Calls for Truce in Syria After Talks

Calls for Truce  in Syria After Talks Calls for Truce  in Syria After Talks

Talks on Syria’s civil war have ended in Vienna with diplomats calling for a nationwide truce and the renewal of a UN-led peace process, while the US announced plans to deploy special operations forces in Syria.

German Foreign Minister Frank-Walter Steinmeier said diplomats at the Friday talks had agreed to work towards establishing a transitional government in Syria, holding new elections and implementing national or regional ceasefires.

But despite finding some common ground, the main bone of contention between participants remained the role of Syrian President Bashar al-Assad, Deutsche Welle reported.

“There was still no breakthrough, but that also wasn’t expected today,” Steinmeier told reporters in the Austrian capital, adding that the discussions to try and find a way out of the Syrian civil war would resume in two weeks.

Friday’s multilateral talks involved the US, Russia, Saudi Arabia, Iran and more than a dozen other countries, as well as representatives from the United Nations and the European Union.

It was the first time Iran had attended, but the Syrian government and opposition were not invited to the table.

 “Agree to Disagree”

In a joint statement, the participants said they were asking the UN to bring together representatives of the Syrian government and the opposition to launch a political process leading to credible, inclusive, governance, followed by a new constitution and elections.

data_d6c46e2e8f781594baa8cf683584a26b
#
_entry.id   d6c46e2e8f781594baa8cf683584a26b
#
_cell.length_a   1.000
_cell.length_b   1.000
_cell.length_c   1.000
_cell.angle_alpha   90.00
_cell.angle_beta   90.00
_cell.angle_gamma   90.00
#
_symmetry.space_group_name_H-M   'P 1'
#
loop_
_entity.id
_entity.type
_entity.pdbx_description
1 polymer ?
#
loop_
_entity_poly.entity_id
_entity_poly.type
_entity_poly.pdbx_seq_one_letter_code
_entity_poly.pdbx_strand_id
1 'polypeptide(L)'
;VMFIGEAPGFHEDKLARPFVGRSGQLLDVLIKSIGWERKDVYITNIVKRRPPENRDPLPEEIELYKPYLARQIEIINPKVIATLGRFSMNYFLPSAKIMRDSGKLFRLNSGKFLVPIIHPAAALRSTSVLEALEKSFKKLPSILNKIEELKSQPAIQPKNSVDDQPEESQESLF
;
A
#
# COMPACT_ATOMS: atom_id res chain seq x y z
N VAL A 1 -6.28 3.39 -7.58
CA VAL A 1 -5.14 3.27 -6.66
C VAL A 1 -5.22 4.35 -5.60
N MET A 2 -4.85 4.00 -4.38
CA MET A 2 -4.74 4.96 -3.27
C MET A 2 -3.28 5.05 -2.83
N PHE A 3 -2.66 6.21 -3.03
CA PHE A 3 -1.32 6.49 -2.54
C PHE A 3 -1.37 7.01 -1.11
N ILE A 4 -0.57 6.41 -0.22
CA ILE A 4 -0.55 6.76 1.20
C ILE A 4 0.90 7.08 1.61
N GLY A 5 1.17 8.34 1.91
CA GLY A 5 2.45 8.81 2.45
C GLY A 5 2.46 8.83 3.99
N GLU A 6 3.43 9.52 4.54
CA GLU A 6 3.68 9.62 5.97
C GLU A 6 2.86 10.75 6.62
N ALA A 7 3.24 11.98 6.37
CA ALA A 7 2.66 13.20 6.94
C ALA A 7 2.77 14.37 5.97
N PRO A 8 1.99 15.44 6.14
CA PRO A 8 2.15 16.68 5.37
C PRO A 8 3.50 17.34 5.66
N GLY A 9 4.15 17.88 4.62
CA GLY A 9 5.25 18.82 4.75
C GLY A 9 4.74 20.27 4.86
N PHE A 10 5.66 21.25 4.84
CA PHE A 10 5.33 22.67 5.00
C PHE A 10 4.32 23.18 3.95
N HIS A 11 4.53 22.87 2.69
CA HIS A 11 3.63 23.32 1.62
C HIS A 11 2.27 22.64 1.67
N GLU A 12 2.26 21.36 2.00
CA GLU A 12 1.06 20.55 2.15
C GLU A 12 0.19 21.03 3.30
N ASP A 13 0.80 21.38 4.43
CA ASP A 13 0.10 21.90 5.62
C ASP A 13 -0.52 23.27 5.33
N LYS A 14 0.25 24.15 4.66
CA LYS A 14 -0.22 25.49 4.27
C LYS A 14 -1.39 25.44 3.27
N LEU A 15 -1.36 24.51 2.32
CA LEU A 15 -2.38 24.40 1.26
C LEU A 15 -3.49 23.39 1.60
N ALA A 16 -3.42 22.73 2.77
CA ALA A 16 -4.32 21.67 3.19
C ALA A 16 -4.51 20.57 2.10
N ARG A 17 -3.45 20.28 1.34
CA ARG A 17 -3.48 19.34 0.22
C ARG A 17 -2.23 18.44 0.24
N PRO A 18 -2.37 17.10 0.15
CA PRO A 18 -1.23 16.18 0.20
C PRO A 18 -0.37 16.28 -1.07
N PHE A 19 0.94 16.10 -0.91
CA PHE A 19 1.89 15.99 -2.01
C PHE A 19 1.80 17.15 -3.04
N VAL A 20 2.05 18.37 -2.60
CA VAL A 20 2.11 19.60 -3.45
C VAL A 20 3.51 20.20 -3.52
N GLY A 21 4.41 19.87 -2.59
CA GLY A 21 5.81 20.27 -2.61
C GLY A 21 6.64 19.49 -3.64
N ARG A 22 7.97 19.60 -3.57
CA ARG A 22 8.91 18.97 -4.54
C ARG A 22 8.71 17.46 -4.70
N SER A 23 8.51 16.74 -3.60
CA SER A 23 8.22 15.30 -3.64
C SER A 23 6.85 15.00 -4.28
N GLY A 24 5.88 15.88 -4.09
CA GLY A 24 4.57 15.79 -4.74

US Secretary of State John Kerry said after the talks that all countries, including regional rivals Iran and Saudi Arabia, had pledged to support an independent Syria, to maintain the country’s institutions, and to strive to defeat IS.

Kerry added that he had “agreed to disagree” with his Iranian and Russian counterparts on the question of what should happen to Syrian leader Assad.

Russia and Iran believe “the Syrian people should decide Assad’s fate”. The US, its Persian Gulf Arab allies and Turkey say he must step down.

 US Ramps Up Campaign

The new diplomatic push in Vienna came as the US announced plans to deploy US special operations forces in Syria to help local troops in the fight against IS militants.

Officials said an initial deployment of “fewer than 50” special forces would be sent to the north of the country—the first time American troops would be deployed openly on the ground in Syria.

The decision marks an escalation in Washington’s efforts to defeat IS, which controls large parts of Syria and neighboring Iraq. The US has been carrying out airstrikes in both countries as part of an international coalition, but has been reluctant to send in ground forces.

The US recently abandoned its Syria rebel training effort, opting to provide equipment and arms directly to rebel leaders instead.

White House spokesman Josh Earnest said President Barack Obama wanted to provide additional support for Syrian rebel fighters who had been having success on the battlefield.

Kerry said the timing of the announcement, as talks in Vienna were underway, was just a “coincidence.”

 Russian Reaction    

Russia has warned of the risk of a “proxy war” in the Middle East after the US said it would send special forces to Syria.

Russian Foreign Minister Sergey Lavrov said this increased the need for cooperation between the US and Russia, BBC reported.

He said the US had decided on its move “unilaterally and without any reference to the Syrian leadership”.

“I am convinced that neither the United States nor Russia of course want any kind of slide into a so-called proxy war. But to me it is obvious that this situation makes the task of cooperation between the militaries even more relevant,” said Lavrov speaking after talks with US Secretary of State John Kerry and UN envoy for Syria, Staffan de Mistura, in Vienna.